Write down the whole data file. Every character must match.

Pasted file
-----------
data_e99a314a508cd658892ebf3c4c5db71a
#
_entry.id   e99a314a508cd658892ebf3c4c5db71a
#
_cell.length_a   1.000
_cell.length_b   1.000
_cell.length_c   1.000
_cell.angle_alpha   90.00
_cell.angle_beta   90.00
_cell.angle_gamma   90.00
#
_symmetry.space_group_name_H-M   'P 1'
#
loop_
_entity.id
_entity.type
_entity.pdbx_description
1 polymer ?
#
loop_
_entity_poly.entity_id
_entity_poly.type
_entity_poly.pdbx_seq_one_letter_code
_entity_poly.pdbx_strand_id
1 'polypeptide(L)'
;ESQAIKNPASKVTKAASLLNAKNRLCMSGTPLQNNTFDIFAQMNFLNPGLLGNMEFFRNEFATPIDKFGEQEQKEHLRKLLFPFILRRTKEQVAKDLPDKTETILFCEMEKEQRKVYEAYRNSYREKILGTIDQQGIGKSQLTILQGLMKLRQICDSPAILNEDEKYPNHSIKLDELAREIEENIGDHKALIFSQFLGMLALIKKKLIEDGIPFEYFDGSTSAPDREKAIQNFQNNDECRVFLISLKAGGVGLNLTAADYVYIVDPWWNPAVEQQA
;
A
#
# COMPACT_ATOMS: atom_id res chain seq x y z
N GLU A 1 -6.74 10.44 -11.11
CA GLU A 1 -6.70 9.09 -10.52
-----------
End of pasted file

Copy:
data_e99a314a508cd658892ebf3c4c5db71a
#
_entry.id   e99a314a508cd658892ebf3c4c5db71a
#
_cell.length_a   1.000
_cell.length_b   1.000
_cell.length_c   1.000
_cell.angle_alpha   90.00
_cell.angle_beta   90.00
_cell.angle_gamma   90.00
#
_symmetry.space_group_name_H-M   'P 1'
#
loop_
_entity.id
_entity.type
_entity.pdbx_description
1 polymer ?
#
loop_
_entity_poly.entity_id
_entity_poly.type
_entity_poly.pdbx_seq_one_letter_code
_entity_poly.pdbx_strand_id
1 'polypeptide(L)'
;ESQAIKNPASKVTKAASLLNAKNRLCMSGTPLQNNTFDIFAQMNFLNPGLLGNMEFFRNEFATPIDKFGEQEQKEHLRKLLFPFILRRTKEQVAKDLPDKTETILFCEMEKEQRKVYEAYRNSYREKILGTIDQQGIGKSQLTILQGLMKLRQICDSPAILNEDEKYPNHSIKLDELAREIEENIGDHKALIFSQFLGMLALIKKKLIEDGIPFEYFDGSTSAPDREKAIQNFQNNDECRVFLISLKAGGVGLNLTAADYVYIVDPWWNPAVEQQA
;
A
#
# COMPACT_ATOMS: atom_id res chain seq x y z
N GLU A 1 -6.74 10.44 -11.11
CA GLU A 1 -6.70 9.09 -10.52